need advice guys :) is a tv guarantee from john lewis worth its weight in gold or rely on SOGA

Found 14th Aug 2009
is a 5 year guarantee a great thing or would u just rely on the sales of goods act?
not sure what tv to go for!
really love ur views...
Community Updates
It's a 'great thing'

The SOGA is BS unless its a manufacture fault.

It's a 'great thing'The SOGA is BS unless its a manufacture fault.

Wouldn't go that far but the 5year guarentee is good to have. Provided you aren't paying an absolute premium for it?
Honestly, I couldn't fault John Lewis and their guarantees, I've returned a few things after 3 + years, never ever had any problems at all. hth.
A guy i know from work bought a DVD player from JL, it came with a 2 year warrantee which he paid an extra £25 to extend it by another 3 years to make it a 5 year guarantee.
Total price of the DVD player and extended warranty was about £80.

After three years the laser packed up, he took it back and got given the latest version of the same player for free, they gave him a refund of £19 on the difference (DVD players got cheap in the 3 years that passed) and his warrenty was renewed for free meaning his new player is guaranteed till 2012.

Service like this should be the benchmark and is the reason why the JL extended warranties are known to be one of the best and well worth paying a little extra for.

Special mention should also go to Richer Sounds (pay 10% of the value of the Plasma TV for an extended no hassle warranty)
Another vote for John Lewis, brilliant service.:thumbsup:

Another vote for John Lewis, brilliant service.:thumbsup:

Sale of Goods Act Fact Sheet
Sale of Goods Act, Faulty Goods.

Relevant or Related Legislation:
Sale of Goods Act 1979. Supply of Goods and Services Act 1982. Sale and Supply of Goods Act 1994. The Sale and Supply of Goods to Consumers Regulations 2002.

Key Facts:
• Wherever goods are bought they must "conform to contract". This means they must be as described, fit for purpose and of satisfactory quality (i.e. not inherently faulty at the time of sale).

• Goods are of satisfactory quality if they reach the standard that a reasonable person would regard as satisfactory, taking into account the price and any description.

• Aspects of quality include fitness for purpose, freedom from minor defects, appearance and finish, durability and safety.

• It is the seller, not the manufacturer, who is responsible if goods do not conform to contract.

• If goods do not conform to contract at the time of sale, purchasers can request their money back "within a reasonable time". (This is not defined and will depend on circumstances)

• For up to six years after purchase (five years from discovery in Scotland) purchasers can demand damages (which a court would equate to the cost of a repair or replacement).

• A purchaser who is a consumer, i.e. is not buying in the course of a business, can alternatively request a repair or replacement.

• If repair and replacement are not possible or too costly, then the consumer can seek a partial refund, if they have had some benefit from the good, or a full refund if the fault/s have meant they have enjoyed no benefit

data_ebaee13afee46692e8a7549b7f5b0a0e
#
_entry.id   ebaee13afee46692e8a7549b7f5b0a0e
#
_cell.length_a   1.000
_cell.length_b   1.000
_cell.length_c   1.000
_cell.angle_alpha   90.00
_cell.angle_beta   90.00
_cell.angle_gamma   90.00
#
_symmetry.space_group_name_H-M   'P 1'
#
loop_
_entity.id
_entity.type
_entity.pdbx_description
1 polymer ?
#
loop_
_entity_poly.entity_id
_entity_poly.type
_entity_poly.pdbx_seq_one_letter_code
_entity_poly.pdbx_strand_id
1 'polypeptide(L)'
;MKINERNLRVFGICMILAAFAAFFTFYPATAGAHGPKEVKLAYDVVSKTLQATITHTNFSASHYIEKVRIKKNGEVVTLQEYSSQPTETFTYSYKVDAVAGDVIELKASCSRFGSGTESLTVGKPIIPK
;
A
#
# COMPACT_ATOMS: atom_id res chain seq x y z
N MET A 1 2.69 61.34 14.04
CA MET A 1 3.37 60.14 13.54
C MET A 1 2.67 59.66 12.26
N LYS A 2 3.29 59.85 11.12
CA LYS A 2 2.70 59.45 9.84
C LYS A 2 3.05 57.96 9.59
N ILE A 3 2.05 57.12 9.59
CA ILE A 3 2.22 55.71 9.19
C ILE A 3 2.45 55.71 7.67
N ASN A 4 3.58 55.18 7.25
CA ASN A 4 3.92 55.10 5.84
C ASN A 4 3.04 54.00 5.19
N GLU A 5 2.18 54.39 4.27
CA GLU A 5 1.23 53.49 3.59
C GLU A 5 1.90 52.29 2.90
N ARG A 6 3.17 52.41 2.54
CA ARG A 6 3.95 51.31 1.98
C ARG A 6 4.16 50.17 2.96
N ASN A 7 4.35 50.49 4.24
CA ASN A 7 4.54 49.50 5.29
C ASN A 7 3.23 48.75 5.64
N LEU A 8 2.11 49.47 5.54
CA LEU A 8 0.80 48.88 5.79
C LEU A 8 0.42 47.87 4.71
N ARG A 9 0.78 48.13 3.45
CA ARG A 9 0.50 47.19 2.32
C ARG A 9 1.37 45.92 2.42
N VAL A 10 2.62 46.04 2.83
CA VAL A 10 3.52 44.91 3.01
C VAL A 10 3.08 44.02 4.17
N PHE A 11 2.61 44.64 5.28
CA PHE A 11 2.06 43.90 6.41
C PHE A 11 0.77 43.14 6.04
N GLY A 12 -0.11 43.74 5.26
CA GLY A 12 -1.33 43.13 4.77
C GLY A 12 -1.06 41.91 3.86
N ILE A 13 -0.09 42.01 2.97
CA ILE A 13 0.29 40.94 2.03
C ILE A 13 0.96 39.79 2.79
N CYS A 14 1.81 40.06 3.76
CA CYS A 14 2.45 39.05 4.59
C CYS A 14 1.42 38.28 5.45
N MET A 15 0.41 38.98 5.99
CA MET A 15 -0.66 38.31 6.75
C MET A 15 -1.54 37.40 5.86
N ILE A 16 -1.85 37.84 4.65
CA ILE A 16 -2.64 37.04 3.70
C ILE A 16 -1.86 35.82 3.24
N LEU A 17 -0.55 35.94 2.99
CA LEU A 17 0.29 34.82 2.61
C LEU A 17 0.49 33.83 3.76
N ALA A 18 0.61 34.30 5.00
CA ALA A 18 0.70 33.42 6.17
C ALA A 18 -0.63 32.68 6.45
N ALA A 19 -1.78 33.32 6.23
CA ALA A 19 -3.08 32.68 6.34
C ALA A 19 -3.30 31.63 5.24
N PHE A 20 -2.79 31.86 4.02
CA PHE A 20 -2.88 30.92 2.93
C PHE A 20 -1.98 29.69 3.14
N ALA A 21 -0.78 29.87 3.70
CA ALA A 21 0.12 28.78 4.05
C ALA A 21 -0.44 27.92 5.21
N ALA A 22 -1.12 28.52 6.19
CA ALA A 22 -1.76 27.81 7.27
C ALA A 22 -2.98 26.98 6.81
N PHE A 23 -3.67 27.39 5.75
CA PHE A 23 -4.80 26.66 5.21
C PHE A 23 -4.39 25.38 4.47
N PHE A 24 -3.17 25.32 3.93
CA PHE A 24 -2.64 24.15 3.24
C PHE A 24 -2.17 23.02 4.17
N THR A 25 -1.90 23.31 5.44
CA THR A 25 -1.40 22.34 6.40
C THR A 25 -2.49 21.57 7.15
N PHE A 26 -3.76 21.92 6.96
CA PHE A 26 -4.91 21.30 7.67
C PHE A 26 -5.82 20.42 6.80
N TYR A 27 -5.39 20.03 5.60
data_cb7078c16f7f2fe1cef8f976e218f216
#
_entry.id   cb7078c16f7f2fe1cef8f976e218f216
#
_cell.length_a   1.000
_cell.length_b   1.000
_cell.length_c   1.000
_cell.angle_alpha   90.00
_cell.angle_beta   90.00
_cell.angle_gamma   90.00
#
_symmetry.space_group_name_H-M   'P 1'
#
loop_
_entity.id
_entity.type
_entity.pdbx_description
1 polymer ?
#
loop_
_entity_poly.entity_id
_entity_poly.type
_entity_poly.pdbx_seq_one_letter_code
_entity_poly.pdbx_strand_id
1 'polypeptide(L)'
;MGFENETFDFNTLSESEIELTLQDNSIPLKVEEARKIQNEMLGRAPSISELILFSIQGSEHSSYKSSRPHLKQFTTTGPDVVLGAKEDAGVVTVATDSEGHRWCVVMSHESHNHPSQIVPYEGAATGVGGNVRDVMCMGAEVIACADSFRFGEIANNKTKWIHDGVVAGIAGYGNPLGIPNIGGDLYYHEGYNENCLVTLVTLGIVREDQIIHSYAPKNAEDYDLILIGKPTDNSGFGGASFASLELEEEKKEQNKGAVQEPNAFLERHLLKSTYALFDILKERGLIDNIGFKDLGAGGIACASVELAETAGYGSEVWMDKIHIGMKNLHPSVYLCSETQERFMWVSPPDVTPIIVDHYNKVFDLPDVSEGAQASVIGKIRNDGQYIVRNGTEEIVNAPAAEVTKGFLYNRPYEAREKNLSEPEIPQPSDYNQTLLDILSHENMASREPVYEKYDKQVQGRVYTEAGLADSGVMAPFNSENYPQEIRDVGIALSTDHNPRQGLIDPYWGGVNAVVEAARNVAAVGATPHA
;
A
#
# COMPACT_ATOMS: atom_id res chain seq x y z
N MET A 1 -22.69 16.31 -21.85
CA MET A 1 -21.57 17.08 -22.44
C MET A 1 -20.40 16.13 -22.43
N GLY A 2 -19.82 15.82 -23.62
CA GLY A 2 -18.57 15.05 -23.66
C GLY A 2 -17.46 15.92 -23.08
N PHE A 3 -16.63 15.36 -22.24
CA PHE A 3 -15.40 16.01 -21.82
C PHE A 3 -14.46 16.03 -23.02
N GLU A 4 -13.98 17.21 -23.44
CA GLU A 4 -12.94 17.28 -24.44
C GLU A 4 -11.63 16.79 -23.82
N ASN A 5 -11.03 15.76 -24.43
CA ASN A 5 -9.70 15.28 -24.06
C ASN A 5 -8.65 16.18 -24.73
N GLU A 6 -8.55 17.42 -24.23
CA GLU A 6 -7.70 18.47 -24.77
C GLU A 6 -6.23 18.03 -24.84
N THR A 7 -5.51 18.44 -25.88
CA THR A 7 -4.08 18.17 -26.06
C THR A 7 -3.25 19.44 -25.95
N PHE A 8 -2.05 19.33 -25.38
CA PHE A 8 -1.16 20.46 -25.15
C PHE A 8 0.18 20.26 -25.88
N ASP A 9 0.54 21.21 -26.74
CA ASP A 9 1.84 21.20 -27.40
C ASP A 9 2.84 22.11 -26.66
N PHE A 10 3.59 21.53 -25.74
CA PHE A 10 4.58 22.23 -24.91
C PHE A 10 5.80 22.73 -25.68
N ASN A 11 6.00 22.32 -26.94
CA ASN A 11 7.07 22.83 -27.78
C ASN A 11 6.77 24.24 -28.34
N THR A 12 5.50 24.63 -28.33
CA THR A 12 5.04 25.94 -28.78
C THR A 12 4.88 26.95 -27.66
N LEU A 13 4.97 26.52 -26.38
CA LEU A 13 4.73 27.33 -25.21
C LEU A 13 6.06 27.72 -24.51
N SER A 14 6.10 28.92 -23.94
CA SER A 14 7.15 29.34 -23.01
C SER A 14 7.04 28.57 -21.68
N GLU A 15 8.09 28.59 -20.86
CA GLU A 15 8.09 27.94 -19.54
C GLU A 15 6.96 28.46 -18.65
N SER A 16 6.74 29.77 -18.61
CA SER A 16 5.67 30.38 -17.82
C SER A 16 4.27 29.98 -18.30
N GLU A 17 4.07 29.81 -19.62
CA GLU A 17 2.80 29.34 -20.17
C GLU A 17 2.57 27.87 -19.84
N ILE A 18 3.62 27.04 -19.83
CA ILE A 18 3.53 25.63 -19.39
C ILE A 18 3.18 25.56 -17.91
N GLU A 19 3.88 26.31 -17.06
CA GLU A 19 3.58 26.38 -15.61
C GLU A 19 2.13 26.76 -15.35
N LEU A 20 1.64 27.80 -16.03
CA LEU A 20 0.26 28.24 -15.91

• In general, the onus is on all purchasers to prove the goods did not conform to contract (e.g. was inherently faulty) and should have reasonably lasted until this point in time (i.e. perishable goods do not last for six years).

• If a consumer chooses to request a repair or replacement, then for the first six months after purchase it will be for the retailer to prove the goods did conform to contract (e.g. were not inherently faulty)

• After six months and until the end of the six years, it is for the consumer to prove the lack of conformity.

Frequently Asked Questions (FAQs)
What is an inherent fault?

Do I only have rights for 30 [or some other number] days after purchase?

Are all goods supposed to last six (or five) years?

I know I can demand my money back within a "reasonable time" but how long is that?

After the "reasonable time has passed", what can I do?

Is it true that I have to complain to the manufacturer?

Do I have to produce a receipt?

Can I claim a refund on sale items?

Must I accept a credit note instead of a refund?

What can I do to claim damages or if the retailer will not honour my rights?

The retailer has claimed that a repair is "disproportionately costly" and insists I accept a replacement as an alternative. Must I accept this?

Neither repair nor replacement are possible. What can I do?

What will the "reversed burden of proof" mean for the consumer?

Where can I get further advice?
awww cheers guys. what would i do without hukd? xxxx

It's a 'great thing'The SOGA is BS unless its a manufacture fault.

John Lewis is my favourite shop

I had a portable tv that packed up after nearly five years - the refund after that length of time meant I could get a combi to replace it and still have change. (This was a while ago now - both were crt).
for large TVs, do they collect from your home or do you need to get it to their service centre?

whats the cut off point before they will issue a replacement? 10 days? 28 days?

the T&C say they will only repair the TV up to the original value paid.
So if your TV has a fault and say it cost £500, the repair fee is £300 all told, is that £200 of warranty left?

Also it mentions you sometimes having to pay for the repair and claim it back from them.
to me this is the most unacceptable thing. Even the hated Currys/PCW don't do this.

it might seem like piece of mind for 5 years but its all a bit vague.

Anyone ever claimed under their free warranty on something like a 42" or 50"?
what was the procedure?
well I Opted for the john lewis tv. thanks again peeps xxxx
john lewis are very good, golden gems they are!
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